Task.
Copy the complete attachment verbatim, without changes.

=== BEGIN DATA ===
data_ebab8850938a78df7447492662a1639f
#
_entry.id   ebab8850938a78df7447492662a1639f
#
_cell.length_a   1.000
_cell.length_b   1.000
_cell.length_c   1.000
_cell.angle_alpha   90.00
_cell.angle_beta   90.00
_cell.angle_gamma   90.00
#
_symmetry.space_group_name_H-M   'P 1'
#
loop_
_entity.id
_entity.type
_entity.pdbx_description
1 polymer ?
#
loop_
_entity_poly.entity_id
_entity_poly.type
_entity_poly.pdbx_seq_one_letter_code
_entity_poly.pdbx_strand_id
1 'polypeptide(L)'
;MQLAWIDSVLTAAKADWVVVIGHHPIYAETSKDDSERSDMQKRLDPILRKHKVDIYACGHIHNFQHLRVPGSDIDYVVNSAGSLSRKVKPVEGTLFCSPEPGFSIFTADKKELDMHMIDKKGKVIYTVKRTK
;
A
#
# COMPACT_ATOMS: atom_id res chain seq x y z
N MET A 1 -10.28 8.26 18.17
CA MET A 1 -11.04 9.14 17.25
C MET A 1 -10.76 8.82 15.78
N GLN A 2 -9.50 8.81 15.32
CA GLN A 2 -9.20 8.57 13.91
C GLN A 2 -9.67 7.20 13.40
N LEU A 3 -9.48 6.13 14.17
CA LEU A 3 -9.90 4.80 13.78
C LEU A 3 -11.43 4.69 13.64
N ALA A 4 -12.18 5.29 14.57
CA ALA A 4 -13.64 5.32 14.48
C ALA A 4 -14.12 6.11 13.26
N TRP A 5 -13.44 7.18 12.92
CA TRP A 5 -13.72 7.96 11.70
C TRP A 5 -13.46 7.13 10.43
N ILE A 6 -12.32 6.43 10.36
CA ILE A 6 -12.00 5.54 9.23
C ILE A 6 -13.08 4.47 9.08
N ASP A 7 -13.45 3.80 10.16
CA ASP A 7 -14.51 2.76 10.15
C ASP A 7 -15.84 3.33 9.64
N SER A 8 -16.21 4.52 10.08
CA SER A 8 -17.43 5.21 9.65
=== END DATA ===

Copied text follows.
data_ebab8850938a78df7447492662a1639f
#
_entry.id   ebab8850938a78df7447492662a1639f
#
_cell.length_a   1.000
_cell.length_b   1.000
_cell.length_c   1.000
_cell.angle_alpha   90.00
_cell.angle_beta   90.00
_cell.angle_gamma   90.00
#
_symmetry.space_group_name_H-M   'P 1'
#
loop_
_entity.id
_entity.type
_entity.pdbx_description
1 polymer ?
#
loop_
_entity_poly.entity_id
_entity_poly.type
_entity_poly.pdbx_seq_one_letter_code
_entity_poly.pdbx_strand_id
1 'polypeptide(L)'
;MQLAWIDSVLTAAKADWVVVIGHHPIYAETSKDDSERSDMQKRLDPILRKHKVDIYACGHIHNFQHLRVPGSDIDYVVNSAGSLSRKVKPVEGTLFCSPEPGFSIFTADKKELDMHMIDKKGKVIYTVKRTK
;
A
#
# COMPACT_ATOMS: atom_id res chain seq x y z
N MET A 1 -10.28 8.26 18.17
CA MET A 1 -11.04 9.14 17.25
C MET A 1 -10.76 8.82 15.78
N GLN A 2 -9.50 8.81 15.32
CA GLN A 2 -9.20 8.57 13.91
C GLN A 2 -9.67 7.20 13.40
N LEU A 3 -9.48 6.13 14.17
CA LEU A 3 -9.90 4.80 13.78
C LEU A 3 -11.43 4.69 13.64
N ALA A 4 -12.18 5.29 14.57
CA ALA A 4 -13.64 5.32 14.48
C ALA A 4 -14.12 6.11 13.26
N TRP A 5 -13.44 7.18 12.92
CA TRP A 5 -13.72 7.96 11.70
C TRP A 5 -13.46 7.13 10.43
N ILE A 6 -12.32 6.43 10.36
CA ILE A 6 -12.00 5.54 9.23
C ILE A 6 -13.08 4.47 9.08
N ASP A 7 -13.45 3.80 10.16
CA ASP A 7 -14.51 2.76 10.15
C ASP A 7 -15.84 3.33 9.64
N SER A 8 -16.21 4.52 10.08
CA SER A 8 -17.43 5.21 9.65